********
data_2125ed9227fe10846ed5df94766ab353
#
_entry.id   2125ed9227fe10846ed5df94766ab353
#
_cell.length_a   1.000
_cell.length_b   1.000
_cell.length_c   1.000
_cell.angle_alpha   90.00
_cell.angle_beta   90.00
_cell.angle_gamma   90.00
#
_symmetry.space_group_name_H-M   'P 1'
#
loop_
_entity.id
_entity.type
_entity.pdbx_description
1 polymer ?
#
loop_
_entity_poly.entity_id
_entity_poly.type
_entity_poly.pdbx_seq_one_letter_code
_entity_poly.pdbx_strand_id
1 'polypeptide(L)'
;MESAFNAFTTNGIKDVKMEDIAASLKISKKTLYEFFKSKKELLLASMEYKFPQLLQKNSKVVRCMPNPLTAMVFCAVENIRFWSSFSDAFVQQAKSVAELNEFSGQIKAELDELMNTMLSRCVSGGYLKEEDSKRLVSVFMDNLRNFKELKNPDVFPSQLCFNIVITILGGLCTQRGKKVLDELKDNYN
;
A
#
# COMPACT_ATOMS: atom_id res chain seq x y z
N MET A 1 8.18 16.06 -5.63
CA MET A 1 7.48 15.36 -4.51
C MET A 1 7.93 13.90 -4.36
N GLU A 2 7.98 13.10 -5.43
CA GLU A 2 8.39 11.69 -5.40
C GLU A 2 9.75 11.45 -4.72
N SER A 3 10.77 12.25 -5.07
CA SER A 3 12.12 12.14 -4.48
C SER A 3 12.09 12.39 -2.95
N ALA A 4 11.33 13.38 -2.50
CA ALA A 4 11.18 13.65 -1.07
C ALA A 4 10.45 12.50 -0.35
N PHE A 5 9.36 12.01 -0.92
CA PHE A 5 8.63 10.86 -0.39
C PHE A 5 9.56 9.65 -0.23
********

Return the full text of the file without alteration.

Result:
data_2125ed9227fe10846ed5df94766ab353
#
_entry.id   2125ed9227fe10846ed5df94766ab353
#
_cell.length_a   1.000
_cell.length_b   1.000
_cell.length_c   1.000
_cell.angle_alpha   90.00
_cell.angle_beta   90.00
_cell.angle_gamma   90.00
#
_symmetry.space_group_name_H-M   'P 1'
#
loop_
_entity.id
_entity.type
_entity.pdbx_description
1 polymer ?
#
loop_
_entity_poly.entity_id
_entity_poly.type
_entity_poly.pdbx_seq_one_letter_code
_entity_poly.pdbx_strand_id
1 'polypeptide(L)'
;MESAFNAFTTNGIKDVKMEDIAASLKISKKTLYEFFKSKKELLLASMEYKFPQLLQKNSKVVRCMPNPLTAMVFCAVENIRFWSSFSDAFVQQAKSVAELNEFSGQIKAELDELMNTMLSRCVSGGYLKEEDSKRLVSVFMDNLRNFKELKNPDVFPSQLCFNIVITILGGLCTQRGKKVLDELKDNYN
;
A
#
# COMPACT_ATOMS: atom_id res chain seq x y z
N MET A 1 8.18 16.06 -5.63
CA MET A 1 7.48 15.36 -4.51
C MET A 1 7.93 13.90 -4.36
N GLU A 2 7.98 13.10 -5.43
CA GLU A 2 8.39 11.69 -5.40
C GLU A 2 9.75 11.45 -4.72
N SER A 3 10.77 12.25 -5.07
CA SER A 3 12.12 12.14 -4.48
C SER A 3 12.09 12.39 -2.95
N ALA A 4 11.33 13.38 -2.50
CA ALA A 4 11.18 13.65 -1.07
C ALA A 4 10.45 12.50 -0.35
N PHE A 5 9.36 12.01 -0.92
CA PHE A 5 8.63 10.86 -0.39
C PHE A 5 9.56 9.65 -0.23